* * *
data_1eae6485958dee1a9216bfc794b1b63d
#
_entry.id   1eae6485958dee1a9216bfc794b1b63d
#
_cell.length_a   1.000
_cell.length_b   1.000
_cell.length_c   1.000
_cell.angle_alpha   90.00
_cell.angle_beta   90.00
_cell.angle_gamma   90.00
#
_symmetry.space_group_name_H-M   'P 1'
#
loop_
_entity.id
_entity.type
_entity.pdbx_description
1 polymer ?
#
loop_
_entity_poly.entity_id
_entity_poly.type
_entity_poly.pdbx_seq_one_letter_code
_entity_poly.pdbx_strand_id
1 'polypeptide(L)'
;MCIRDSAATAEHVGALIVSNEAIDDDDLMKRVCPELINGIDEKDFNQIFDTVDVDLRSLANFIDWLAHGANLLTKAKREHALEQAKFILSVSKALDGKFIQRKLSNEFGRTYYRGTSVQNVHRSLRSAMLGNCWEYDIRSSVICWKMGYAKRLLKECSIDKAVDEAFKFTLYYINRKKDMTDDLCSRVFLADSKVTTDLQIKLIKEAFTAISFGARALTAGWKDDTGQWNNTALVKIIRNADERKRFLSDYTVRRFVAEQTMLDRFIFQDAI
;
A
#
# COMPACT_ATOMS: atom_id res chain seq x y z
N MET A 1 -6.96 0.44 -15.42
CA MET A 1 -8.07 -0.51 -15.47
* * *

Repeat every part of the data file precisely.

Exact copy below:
data_1eae6485958dee1a9216bfc794b1b63d
#
_entry.id   1eae6485958dee1a9216bfc794b1b63d
#
_cell.length_a   1.000
_cell.length_b   1.000
_cell.length_c   1.000
_cell.angle_alpha   90.00
_cell.angle_beta   90.00
_cell.angle_gamma   90.00
#
_symmetry.space_group_name_H-M   'P 1'
#
loop_
_entity.id
_entity.type
_entity.pdbx_description
1 polymer ?
#
loop_
_entity_poly.entity_id
_entity_poly.type
_entity_poly.pdbx_seq_one_letter_code
_entity_poly.pdbx_strand_id
1 'polypeptide(L)'
;MCIRDSAATAEHVGALIVSNEAIDDDDLMKRVCPELINGIDEKDFNQIFDTVDVDLRSLANFIDWLAHGANLLTKAKREHALEQAKFILSVSKALDGKFIQRKLSNEFGRTYYRGTSVQNVHRSLRSAMLGNCWEYDIRSSVICWKMGYAKRLLKECSIDKAVDEAFKFTLYYINRKKDMTDDLCSRVFLADSKVTTDLQIKLIKEAFTAISFGARALTAGWKDDTGQWNNTALVKIIRNADERKRFLSDYTVRRFVAEQTMLDRFIFQDAI
;
A
#
# COMPACT_ATOMS: atom_id res chain seq x y z
N MET A 1 -6.96 0.44 -15.42
CA MET A 1 -8.07 -0.51 -15.47